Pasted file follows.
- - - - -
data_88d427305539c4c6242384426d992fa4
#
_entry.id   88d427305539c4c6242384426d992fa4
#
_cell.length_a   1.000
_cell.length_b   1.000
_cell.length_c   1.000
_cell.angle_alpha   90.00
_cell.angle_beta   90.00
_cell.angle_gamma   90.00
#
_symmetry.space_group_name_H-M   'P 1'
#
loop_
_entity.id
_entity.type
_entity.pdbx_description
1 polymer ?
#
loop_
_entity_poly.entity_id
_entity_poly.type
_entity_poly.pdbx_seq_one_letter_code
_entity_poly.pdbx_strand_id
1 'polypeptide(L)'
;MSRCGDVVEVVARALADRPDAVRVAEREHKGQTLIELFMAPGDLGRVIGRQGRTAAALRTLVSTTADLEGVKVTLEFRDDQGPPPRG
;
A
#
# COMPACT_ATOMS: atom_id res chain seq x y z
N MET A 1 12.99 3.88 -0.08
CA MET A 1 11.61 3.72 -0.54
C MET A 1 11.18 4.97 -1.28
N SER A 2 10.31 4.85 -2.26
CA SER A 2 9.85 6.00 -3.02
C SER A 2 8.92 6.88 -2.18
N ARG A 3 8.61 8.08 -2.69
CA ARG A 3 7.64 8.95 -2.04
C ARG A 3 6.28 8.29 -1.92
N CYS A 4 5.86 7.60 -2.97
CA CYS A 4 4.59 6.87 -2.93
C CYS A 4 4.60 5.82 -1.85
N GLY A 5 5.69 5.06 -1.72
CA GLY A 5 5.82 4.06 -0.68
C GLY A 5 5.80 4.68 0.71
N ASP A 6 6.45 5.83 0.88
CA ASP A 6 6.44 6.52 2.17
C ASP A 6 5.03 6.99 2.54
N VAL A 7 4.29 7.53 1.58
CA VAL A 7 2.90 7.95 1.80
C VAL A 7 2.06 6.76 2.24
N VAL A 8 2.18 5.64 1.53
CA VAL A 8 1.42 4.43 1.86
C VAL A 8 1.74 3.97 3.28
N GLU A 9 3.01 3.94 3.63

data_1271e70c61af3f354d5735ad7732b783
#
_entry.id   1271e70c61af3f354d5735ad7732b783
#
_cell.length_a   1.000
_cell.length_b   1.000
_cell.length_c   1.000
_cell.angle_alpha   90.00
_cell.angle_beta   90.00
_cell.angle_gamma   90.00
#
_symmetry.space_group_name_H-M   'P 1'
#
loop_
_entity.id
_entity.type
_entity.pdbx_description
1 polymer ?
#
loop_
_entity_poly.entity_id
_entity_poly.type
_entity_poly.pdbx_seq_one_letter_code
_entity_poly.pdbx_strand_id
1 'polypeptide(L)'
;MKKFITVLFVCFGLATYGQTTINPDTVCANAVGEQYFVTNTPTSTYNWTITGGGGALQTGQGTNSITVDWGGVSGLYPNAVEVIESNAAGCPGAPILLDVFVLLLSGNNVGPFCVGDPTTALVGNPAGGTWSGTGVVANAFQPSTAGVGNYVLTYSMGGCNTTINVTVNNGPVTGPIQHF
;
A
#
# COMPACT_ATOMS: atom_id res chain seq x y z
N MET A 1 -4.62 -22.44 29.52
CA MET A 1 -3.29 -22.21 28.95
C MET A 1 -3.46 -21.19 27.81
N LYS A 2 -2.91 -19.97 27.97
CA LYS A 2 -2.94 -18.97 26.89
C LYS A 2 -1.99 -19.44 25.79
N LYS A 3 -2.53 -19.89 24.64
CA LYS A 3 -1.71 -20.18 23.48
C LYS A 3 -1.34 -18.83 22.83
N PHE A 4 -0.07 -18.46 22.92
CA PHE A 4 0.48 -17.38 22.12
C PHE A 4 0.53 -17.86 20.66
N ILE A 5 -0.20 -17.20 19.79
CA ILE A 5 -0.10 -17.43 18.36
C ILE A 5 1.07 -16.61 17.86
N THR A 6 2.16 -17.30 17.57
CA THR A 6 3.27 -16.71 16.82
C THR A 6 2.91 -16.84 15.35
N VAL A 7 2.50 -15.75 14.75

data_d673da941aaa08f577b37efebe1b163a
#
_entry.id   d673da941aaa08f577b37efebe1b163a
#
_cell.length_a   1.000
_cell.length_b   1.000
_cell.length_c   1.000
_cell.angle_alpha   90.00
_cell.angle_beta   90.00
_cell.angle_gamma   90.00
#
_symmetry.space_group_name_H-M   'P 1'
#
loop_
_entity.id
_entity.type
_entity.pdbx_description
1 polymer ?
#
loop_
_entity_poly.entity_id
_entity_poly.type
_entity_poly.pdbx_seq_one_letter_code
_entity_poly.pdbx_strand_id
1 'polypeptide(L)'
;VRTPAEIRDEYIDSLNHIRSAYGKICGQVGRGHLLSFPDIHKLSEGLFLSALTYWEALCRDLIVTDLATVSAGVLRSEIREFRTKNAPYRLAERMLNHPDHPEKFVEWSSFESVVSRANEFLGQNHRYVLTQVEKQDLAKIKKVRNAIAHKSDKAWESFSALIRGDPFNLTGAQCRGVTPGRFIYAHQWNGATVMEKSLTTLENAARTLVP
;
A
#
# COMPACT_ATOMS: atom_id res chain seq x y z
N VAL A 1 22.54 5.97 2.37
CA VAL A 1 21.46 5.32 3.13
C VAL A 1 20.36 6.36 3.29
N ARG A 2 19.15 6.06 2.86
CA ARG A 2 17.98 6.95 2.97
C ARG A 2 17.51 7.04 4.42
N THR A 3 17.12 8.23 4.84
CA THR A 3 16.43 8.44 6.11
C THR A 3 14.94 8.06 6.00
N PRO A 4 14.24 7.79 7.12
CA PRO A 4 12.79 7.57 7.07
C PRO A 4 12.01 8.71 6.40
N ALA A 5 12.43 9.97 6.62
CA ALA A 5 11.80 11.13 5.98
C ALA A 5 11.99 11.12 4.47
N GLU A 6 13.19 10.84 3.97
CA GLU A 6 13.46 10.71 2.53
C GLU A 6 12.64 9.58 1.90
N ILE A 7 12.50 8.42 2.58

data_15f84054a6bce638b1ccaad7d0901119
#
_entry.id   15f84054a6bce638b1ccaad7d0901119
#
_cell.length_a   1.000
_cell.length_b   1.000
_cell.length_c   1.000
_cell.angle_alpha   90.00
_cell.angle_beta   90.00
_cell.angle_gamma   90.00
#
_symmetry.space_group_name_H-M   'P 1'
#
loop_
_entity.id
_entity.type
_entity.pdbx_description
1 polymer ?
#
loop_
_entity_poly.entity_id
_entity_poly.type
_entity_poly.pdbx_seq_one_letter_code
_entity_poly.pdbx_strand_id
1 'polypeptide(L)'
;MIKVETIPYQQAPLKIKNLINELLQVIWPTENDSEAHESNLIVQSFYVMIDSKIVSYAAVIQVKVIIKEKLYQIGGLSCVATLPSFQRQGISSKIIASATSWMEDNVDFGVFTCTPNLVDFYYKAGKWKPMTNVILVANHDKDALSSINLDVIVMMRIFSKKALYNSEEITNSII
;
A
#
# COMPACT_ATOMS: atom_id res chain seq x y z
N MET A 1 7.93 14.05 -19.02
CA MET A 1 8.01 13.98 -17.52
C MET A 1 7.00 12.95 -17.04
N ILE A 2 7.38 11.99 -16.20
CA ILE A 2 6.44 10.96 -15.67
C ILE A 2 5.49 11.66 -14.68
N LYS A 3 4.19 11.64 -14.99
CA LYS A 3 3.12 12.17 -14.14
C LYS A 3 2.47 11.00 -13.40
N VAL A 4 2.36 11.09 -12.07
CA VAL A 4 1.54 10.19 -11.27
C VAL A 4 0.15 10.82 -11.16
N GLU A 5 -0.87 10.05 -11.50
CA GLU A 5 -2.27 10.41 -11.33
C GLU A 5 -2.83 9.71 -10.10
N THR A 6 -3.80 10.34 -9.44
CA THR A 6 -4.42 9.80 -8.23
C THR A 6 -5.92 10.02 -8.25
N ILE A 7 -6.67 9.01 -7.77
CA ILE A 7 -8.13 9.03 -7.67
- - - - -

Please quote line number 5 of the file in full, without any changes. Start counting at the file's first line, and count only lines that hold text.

_cell.length_a   1.000